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Neighborhood Environment, Self-efficacy, and Physical Activity in Urban Adolescents

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Objectives: To test the pathways between perceptions of built environment factors and physical activity in urban youth. Methods: Three hundred fifty high school students' perceptions of neighborhood, and barrier self efficacy were measured by a Web survey. Physical activities were assessed using a one-week diary and accelerometers. Results: Land-use mix/accessibility and neighborhood satisfaction had direct pathways to walking. Barrier self-efficacy had a direct pathway to walking. In addition, land use, specifically neighborhood accessibility, influenced adolescents' walking behavior via self-efficacy. Similar pathways were found in MVPA models. Conclusions: Neighborhood factors appear to work together with self-efficacy to facilitate physical activity.
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Keywords: BUILT ENVIRONMENT; PHYSICAL ACTIVITY; SELF-EFFICACY; URBAN; WALKING BEHAVIOR

Document Type: Research Article

Affiliations: 1: Department of Behavioral and Community Health University of Maryland School of Public Health, College Park, MD 2: University of Texas at San Antonio, Department of Health and Kinesiology, San Antonio, TX 3: Portland State University, Portland, OR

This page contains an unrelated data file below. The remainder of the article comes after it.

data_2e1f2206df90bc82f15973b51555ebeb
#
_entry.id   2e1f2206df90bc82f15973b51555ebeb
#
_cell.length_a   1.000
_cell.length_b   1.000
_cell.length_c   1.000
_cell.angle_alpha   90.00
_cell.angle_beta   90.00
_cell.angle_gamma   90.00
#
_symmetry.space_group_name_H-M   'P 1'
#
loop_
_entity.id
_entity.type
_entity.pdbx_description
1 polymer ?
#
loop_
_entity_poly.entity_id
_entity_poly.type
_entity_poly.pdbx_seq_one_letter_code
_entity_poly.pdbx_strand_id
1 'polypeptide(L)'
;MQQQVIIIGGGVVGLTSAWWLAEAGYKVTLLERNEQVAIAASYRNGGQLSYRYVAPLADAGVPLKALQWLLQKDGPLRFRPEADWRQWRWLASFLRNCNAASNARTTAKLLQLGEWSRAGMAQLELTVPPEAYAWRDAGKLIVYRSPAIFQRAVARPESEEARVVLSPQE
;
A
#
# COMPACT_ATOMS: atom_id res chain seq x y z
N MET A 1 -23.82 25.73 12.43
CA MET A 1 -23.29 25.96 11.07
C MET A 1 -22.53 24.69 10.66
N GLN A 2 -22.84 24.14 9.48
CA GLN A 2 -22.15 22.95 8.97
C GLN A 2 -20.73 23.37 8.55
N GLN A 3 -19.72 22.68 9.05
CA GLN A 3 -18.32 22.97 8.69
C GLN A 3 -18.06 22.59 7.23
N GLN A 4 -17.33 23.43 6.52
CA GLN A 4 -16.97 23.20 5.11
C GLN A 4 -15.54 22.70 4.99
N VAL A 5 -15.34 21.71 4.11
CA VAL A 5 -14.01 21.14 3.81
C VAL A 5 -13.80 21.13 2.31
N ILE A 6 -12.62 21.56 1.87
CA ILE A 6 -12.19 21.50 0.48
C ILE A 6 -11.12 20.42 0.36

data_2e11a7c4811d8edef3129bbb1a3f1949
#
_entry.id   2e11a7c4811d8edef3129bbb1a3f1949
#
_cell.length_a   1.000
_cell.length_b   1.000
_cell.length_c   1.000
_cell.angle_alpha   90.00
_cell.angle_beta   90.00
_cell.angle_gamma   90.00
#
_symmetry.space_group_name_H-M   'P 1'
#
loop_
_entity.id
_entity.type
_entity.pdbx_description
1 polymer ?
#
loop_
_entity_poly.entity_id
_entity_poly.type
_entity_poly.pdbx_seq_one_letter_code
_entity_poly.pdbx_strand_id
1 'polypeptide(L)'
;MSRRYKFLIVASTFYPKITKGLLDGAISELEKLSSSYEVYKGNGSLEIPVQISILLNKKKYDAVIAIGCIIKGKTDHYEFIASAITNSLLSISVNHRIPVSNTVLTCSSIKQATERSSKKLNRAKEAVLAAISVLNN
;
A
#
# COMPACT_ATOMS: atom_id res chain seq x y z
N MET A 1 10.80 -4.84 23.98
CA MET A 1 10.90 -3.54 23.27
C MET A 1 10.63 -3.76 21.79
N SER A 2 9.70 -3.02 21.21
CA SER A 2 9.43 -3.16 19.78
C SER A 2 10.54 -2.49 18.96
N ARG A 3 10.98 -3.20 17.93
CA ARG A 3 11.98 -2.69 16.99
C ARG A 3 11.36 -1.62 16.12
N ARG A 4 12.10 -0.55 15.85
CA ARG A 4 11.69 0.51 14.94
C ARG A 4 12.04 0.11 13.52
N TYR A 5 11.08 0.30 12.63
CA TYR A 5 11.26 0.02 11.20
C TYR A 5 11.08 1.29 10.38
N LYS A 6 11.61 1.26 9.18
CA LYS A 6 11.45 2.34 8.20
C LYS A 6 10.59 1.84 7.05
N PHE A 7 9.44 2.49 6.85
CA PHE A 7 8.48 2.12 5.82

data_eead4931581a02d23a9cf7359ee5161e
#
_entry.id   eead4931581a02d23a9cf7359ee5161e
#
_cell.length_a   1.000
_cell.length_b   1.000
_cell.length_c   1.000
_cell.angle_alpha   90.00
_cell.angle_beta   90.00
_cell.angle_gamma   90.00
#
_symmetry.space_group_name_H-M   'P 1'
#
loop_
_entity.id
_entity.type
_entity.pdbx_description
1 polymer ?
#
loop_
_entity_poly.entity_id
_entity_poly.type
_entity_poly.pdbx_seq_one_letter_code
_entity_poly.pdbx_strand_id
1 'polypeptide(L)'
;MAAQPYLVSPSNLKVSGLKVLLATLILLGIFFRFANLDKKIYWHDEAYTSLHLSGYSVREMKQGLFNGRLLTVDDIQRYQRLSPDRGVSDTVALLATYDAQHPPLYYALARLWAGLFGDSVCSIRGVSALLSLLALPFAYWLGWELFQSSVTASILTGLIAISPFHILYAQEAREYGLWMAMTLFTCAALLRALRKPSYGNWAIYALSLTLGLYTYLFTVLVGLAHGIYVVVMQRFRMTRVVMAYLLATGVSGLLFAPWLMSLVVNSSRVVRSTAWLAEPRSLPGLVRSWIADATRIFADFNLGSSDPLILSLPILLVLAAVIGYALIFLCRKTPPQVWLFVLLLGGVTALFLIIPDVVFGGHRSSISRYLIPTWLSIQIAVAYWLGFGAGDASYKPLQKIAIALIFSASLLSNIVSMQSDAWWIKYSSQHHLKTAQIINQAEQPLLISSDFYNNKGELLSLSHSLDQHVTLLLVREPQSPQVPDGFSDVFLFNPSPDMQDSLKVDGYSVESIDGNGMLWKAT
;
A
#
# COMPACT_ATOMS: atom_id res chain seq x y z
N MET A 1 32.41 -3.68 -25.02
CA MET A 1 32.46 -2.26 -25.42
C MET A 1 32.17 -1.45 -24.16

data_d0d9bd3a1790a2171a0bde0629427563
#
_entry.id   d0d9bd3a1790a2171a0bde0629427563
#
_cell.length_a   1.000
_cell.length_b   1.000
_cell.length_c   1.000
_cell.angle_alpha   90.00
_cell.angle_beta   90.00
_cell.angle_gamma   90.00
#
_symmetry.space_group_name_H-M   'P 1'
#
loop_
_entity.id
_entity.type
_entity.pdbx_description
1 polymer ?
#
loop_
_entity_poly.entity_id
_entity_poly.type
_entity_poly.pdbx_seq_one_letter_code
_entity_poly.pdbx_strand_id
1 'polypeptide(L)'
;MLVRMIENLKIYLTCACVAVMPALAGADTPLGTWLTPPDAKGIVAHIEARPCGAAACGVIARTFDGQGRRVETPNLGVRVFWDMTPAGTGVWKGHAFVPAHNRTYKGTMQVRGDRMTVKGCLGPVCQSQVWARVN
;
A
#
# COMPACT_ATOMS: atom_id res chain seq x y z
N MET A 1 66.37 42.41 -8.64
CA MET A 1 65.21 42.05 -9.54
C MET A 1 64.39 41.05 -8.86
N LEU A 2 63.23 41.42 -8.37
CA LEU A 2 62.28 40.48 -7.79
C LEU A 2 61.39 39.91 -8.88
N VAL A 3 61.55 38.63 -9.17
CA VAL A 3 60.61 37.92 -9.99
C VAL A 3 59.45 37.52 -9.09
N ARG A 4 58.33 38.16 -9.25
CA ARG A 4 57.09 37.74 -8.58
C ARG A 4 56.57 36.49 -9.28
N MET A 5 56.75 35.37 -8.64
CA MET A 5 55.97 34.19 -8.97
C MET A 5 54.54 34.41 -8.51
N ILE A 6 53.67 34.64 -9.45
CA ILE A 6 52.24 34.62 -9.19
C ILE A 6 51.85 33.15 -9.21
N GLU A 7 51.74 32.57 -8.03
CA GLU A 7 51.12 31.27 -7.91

Publication date: 2011-11-01

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  • The American Journal of Health Behavior seeks to improve the quality of life through multidisciplinary health efforts in fostering a better understanding of the multidimensional nature of both individuals and social systems as they relate to health behaviors.

    The Journal aims to provide a comprehensive understanding of the impact of personal attributes, personality characteristics, behavior patterns, social structure, and processes on health maintenance, health restoration, and health improvement; to disseminate knowledge of holistic, multidisciplinary approaches to designing and implementing effective health programs; and to showcase health behavior analysis skills that have been proven to affect health improvement and recovery.

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